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Have you thought of recording the sessions and putting them online afterwards? I'd be interested in watching, but couldn't apply (on a honeymoon in Tahoe, which is close enough to Berkeley, but I imagine my partner would kill me if I went missing each day to attend an ML bootcamp).

Sorry I wasn't clear, I'm thinking on the spot.  Say someone who leaves has an x chance of being the spark that starts a revolution within North Korea. Without this person, the chance of revolution has decreased, so it will take longer for it to potentially happen. Therefore, we should include the entire population of North Korea's happiness plus their descendants to this calculation based on the increased unlikelihood of their freedom.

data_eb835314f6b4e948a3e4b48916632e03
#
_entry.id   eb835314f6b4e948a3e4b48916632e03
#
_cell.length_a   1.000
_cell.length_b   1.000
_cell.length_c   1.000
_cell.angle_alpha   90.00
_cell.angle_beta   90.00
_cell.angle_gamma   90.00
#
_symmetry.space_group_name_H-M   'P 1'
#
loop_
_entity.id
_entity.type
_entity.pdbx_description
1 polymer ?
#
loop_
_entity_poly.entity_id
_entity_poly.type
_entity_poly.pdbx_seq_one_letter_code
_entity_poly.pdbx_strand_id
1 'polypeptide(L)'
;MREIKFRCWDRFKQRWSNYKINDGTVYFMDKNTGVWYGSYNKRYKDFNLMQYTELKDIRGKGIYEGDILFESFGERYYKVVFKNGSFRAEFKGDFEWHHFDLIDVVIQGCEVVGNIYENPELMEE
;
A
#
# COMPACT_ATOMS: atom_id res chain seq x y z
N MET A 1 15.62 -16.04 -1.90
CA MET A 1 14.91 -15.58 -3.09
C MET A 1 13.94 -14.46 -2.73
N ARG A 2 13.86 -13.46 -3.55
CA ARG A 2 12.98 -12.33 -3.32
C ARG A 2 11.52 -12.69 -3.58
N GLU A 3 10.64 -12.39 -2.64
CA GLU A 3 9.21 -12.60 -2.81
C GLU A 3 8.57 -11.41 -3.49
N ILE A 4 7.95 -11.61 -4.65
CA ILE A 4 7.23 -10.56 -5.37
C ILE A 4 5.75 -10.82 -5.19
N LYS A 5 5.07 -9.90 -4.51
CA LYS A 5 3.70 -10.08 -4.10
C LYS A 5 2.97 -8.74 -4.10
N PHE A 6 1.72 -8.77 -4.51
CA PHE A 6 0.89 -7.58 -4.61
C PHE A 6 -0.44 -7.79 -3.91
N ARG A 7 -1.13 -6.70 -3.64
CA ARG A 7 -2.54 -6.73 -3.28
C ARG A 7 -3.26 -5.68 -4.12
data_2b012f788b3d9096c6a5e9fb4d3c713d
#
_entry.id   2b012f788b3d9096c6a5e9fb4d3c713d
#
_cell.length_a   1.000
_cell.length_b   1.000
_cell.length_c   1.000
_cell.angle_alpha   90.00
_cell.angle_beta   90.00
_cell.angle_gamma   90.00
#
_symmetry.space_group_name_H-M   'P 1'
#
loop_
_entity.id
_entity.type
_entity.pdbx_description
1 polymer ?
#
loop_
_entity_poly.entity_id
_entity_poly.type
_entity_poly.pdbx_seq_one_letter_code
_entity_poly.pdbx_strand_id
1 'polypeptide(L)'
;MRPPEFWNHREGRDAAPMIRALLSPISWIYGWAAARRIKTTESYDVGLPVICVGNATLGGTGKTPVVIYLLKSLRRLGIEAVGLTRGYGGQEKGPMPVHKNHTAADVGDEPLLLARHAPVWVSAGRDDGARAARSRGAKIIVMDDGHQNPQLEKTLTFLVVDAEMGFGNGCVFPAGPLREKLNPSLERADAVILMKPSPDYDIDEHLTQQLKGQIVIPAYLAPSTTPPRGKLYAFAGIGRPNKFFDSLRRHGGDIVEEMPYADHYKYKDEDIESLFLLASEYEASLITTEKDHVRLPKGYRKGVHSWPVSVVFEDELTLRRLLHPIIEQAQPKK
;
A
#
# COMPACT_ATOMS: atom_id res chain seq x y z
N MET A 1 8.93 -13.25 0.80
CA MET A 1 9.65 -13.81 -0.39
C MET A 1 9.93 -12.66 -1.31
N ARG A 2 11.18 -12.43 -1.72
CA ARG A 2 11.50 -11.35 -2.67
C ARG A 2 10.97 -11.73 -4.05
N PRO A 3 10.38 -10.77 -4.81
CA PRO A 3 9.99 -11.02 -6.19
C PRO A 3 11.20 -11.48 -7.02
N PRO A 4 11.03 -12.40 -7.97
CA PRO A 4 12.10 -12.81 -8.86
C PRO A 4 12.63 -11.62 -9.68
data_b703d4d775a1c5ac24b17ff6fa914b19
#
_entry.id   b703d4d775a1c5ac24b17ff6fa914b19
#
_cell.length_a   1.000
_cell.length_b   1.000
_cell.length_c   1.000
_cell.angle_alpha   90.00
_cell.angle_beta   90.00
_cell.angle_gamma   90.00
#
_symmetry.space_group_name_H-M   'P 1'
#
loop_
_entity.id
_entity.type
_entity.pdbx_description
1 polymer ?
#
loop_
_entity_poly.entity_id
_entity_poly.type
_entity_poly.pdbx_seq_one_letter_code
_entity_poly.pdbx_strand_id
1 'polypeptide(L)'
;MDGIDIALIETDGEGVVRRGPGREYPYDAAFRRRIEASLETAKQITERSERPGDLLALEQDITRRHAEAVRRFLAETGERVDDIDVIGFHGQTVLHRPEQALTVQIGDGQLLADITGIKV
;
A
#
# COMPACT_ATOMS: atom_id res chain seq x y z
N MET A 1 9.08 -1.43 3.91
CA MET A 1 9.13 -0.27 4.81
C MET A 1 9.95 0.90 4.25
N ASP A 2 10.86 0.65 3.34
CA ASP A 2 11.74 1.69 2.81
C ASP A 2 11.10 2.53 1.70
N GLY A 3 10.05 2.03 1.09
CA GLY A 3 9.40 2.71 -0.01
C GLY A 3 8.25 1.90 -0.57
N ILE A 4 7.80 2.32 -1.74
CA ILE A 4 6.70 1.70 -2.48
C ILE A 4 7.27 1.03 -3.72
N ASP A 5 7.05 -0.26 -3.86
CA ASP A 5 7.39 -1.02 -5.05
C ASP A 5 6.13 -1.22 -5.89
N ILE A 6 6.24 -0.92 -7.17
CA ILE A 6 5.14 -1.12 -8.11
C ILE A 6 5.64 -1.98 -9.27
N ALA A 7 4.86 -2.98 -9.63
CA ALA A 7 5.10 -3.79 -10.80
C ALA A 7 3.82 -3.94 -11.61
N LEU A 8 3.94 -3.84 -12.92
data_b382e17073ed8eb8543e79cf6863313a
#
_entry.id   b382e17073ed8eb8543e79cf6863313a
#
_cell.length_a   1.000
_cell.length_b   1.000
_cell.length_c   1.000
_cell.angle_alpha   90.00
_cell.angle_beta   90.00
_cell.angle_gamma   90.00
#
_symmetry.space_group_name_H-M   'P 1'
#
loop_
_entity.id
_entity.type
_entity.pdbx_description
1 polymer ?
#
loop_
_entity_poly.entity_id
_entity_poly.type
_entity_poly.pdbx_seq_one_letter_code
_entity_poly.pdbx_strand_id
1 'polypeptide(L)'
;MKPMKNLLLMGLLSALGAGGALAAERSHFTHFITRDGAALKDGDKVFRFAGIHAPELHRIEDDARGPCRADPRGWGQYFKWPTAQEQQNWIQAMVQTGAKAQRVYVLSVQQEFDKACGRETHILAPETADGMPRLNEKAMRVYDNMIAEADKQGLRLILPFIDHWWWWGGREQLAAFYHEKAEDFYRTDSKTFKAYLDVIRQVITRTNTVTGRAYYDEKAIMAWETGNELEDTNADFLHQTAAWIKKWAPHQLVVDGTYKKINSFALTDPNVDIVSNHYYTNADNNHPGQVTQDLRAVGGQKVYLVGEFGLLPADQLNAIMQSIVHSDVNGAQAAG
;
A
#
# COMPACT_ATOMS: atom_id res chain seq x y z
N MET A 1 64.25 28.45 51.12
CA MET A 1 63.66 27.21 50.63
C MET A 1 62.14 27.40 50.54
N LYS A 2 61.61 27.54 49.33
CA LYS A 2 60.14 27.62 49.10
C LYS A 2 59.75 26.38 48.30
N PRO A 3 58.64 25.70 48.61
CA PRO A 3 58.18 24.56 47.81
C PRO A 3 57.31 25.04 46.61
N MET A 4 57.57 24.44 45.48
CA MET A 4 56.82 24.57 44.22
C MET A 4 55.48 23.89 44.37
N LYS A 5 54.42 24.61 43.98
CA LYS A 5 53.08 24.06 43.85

These probabilities are made up purely for example but say there's a 0.01% chance any of these people could have helped start a movement towards freeing the entire population. They've helped 222 people escape so that's (222*0.01)%. The population is 25.78m with an average growth rate of ~1.5%. Assume my made up probability above is correct then we're reducing the chance of this group of people being free by 2% each year for the sake of 222 lives (plus their descendants). The question, I think, is if the possibility of any of these 222 people being a key figure in a potential revolution is high enough that in a population ratio of 1:116,000 it would be better for them to have remained in their country. It'd take many generations from the 222 people to equal the QALY increase of improving the odds of ~26m peoples freedom for a single year by 2%.

On a side note I don't actually know if you can use probabilities of QALYs like this, so maybe my thinking is flawed. I'm sort of assuming 26m * gives a rough calculation  but as I write this I'm doubting myself.

Great! Harness the perfectionist within you, and point it towards the goal of hitting your target with minimum effort.